Choral Music Review



Christmas through the Ages


Event  Information

Greenville -- ( Sat., Dec. 3, 2011 )

Greenville Choral Society: "Christmas Through the Ages"
Performed by Andrew Scanlon, organ
$. -- Saint Paul's Episcopal Church, Greenville , 252/353-5495 , http://www.greenvillechoralsociety.com/ -- 7:00 PM

December 3, 2011 - Greenville, NC:


The Winter Concert of the Greenville Choral Society, under the direction of Jeffrey Ward, was in the ample space of St. Paul’s Church (Episcopal).

The twelve-member Chamber Chorale performed five standard Christmas carols, beginning with “Break Forth, O Beauteous Heavenly Light,” from Bach’s Christmas Oratorio. The diction was splendid! My only complaint, standard with this specific unaccompanied four-part chorale, is that it’s not long enough; I wanted to hear more of this choir singing this music.

“O Little One Sweet” in an arrangement by Bach continued the Chorale’s magnificent start. “Hark, the Herald Angels,” arranged by W. H. Cummings, and “O Come All Ye Faithful,” arr. David Willcocks were both audience sing-along and were well received. For a finale the Chorale sang “We Wish You a Merry Christmas,” in a complex and very effective arrangement by Arthur Warrell.

The fifty-three member Concert Choir then took the risers for a concert of the very highest standard. In addition to their precise rhythmic cohesion, their accurate intonation, and their successful blend of sound, the diction of the Concert Choir, clear as gin, was the finest I have ever heard. Conductor Jeffrey Ward is to be commended for his work bringing the Concert Choir to this high level.

A long-drawn-out slow “O Come, O Come, Emmanuel” demonstrated the superior effect of having enough basses and tenors, instead of having a few basses and tenors who are obliged to yell through a whole concert. Sweelinck’s “Hodie Christus natus est” filled the building with great floods of beautiful sound. Just for a few moments near the end, the choir was pushed beyond what was possible. Tomas Luis de Victoria’s “O Magnum Mysterium” began with delicate crystalline sweetness and progressed to a conclusion of majestic power. The singers were so rhythmically precise that it sounded as if only one person were singing. The very slow tempo was assisted by the large resources being used.

The Gloria of G. B. Pergolesi required accompaniment, provided by organist Andrew Scanlon.

Although it was difficult to understand exactly what Ward’s rhythmic intentions were in Karl Gottfried Löwe’s “O Most Gracious, Welcome Child,” this is a truly remarkable sound, whether amateur or professional.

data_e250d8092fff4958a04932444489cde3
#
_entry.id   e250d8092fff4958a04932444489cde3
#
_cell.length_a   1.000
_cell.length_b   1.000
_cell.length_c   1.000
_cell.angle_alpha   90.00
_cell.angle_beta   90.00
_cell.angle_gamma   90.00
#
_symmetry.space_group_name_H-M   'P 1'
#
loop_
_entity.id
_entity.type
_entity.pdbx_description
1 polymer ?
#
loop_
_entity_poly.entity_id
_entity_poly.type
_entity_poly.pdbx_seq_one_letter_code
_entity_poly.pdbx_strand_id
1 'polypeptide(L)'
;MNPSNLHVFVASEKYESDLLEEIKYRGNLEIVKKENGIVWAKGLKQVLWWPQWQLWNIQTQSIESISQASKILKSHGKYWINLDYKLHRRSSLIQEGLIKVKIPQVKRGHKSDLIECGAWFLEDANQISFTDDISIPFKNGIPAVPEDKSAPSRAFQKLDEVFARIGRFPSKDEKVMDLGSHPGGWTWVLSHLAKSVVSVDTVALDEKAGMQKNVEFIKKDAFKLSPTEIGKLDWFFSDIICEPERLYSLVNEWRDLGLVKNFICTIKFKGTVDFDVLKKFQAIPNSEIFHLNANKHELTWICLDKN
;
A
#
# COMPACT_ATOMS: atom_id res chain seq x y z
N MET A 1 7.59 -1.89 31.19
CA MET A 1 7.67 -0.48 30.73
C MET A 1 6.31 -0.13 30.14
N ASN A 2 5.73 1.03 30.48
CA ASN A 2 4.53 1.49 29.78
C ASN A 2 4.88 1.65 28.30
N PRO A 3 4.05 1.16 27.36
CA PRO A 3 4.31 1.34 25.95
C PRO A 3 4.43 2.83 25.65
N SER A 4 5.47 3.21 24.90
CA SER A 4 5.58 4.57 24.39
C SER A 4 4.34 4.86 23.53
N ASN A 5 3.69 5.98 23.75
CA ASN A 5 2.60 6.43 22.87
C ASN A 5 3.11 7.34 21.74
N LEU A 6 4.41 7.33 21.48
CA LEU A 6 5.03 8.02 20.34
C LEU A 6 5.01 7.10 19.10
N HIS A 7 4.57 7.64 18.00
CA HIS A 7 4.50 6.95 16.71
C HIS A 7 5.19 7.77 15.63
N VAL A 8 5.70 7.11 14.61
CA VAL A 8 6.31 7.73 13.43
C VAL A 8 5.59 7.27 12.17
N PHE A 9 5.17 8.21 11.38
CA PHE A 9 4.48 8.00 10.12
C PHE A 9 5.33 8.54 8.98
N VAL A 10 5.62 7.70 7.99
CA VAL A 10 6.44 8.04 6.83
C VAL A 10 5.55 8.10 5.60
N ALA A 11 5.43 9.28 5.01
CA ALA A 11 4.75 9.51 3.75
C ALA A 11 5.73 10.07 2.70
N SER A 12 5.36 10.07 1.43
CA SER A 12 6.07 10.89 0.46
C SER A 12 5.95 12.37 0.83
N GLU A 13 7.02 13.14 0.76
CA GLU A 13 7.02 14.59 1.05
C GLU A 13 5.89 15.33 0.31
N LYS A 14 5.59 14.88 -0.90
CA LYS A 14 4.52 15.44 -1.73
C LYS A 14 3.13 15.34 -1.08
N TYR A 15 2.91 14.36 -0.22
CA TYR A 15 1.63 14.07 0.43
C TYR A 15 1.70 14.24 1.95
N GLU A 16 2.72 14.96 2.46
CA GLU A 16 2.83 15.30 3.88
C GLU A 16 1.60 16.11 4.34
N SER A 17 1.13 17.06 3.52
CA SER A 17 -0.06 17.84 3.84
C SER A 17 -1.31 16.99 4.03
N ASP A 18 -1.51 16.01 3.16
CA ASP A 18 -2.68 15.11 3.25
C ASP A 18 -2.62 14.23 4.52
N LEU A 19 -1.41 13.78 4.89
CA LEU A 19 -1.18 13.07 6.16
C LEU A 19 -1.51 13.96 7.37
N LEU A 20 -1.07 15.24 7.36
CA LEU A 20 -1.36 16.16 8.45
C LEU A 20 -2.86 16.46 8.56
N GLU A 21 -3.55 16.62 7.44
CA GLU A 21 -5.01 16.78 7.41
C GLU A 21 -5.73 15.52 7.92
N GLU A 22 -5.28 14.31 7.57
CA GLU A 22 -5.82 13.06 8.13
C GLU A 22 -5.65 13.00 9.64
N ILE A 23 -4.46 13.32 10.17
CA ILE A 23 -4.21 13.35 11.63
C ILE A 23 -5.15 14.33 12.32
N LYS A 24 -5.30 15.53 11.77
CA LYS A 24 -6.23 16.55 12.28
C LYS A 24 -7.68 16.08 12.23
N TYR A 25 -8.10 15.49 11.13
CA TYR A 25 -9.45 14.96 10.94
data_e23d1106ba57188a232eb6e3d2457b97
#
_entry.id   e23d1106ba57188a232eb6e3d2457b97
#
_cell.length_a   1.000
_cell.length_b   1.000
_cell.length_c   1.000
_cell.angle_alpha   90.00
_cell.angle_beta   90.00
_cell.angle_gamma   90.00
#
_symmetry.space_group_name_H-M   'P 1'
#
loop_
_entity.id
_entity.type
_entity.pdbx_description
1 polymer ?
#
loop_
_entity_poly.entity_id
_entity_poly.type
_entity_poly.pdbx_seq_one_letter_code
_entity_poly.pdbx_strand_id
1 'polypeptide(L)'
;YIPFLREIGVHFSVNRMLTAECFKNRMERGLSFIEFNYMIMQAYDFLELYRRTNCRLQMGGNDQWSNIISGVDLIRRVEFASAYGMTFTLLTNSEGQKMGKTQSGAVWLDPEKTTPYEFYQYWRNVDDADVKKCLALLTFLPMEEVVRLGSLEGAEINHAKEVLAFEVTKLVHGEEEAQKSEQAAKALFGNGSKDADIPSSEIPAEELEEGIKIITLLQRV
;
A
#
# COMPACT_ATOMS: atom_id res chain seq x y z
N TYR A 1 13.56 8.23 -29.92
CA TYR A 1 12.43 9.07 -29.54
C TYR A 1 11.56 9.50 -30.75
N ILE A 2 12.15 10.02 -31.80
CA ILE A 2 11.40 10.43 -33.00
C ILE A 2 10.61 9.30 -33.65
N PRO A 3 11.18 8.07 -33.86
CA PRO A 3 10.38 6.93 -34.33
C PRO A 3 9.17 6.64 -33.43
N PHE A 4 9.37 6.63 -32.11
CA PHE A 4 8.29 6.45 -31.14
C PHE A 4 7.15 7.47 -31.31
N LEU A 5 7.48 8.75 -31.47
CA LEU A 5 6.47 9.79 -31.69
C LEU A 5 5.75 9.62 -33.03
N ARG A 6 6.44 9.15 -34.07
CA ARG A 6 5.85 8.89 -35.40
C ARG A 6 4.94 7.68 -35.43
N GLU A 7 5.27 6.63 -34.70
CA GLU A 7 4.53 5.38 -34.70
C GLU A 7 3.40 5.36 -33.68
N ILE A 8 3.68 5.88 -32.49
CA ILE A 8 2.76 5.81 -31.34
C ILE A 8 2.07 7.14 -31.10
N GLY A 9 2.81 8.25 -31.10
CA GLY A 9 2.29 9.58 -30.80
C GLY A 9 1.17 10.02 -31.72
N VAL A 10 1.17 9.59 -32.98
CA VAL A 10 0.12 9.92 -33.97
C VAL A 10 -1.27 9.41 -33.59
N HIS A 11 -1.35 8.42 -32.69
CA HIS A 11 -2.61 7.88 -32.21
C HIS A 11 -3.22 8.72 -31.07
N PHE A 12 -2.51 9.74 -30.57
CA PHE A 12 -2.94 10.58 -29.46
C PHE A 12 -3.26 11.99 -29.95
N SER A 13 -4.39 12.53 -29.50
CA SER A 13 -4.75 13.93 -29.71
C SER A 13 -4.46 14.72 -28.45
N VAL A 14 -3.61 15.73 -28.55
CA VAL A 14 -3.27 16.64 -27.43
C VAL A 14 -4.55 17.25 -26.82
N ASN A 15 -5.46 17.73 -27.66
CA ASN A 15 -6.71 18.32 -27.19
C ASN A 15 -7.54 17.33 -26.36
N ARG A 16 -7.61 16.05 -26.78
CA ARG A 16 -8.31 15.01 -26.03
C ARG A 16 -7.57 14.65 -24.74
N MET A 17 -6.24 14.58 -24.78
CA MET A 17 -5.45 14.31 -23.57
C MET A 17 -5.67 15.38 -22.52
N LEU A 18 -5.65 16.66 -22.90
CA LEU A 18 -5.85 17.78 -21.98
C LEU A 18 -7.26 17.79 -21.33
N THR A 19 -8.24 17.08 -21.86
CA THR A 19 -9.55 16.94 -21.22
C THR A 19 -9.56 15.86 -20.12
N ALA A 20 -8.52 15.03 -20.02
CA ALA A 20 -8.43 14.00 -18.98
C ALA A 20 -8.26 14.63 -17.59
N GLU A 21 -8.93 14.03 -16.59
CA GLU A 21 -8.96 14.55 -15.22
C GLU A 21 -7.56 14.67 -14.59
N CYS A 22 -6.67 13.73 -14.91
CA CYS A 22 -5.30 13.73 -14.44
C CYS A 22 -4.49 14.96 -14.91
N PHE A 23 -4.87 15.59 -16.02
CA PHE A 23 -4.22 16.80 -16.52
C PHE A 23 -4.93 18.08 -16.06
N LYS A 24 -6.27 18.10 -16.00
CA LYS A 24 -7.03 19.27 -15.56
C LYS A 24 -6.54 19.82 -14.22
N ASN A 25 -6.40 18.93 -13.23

“Run, Ye Shepherds, To The Light” combines the music of Michael Haydn (1737-1807) with a text by Elwood Johnson (b. 1945). This choir could sing the telephone directory to Haydn’s score and make grand music!

Mendelssohn’s “There Shall A Star Come Out Of Jacob” was magnificent; Andrew Scanlon’s organ accompaniment was sensitive even in the big places. The entry of the “Morgenstern” theme was especially compelling.

Conductor Ward made skillful use of interpretation to individualize each of the three stanzas of Berlioz’s “Shepherds’ Farewell” (from L’Enfance du Christ). The organ interlude, in my opinion perhaps the most fatuous interlude in the history of music, was neatly executed by Scanlon.

Gustav Holst’s “Christmas Day” is the quintessential early-20th-century statement of hope for the English middle class, with God in his heaven and all right in the world, upstairs, anyway. The music was well up to tempo, with the most amazing diction for any choir, especially one of this size.

We were treated to a second "O Magnum," this time by the American Morten Lauridsen (b. 1943). The entire piece seemed infused with personal spirituality, both of the composer and the performers.

The concert concluded with “Joy To The World.” At a seemingly perfect place to use the usual Antioch tune and ask the audience to sing along, Ward wisely chose a very slow, stately arrangement by Frank Kuykendall. After a pompous organ introduction, the choir sang mostly a cappella with splendid pure suspensions and a strongly transparent sound.

This chorus brings together all sorts and conditions of men and women who like to sing: those who speak with the accents of the duck blind and the deer stand, the art studio and the choir loft, the office worker and the young mother to produce a wonderful, pure cohesive sound, worthy of any professional chorus. There was a skillful selection of compositions and much good work in rehearsal, yielding a truly excellent program.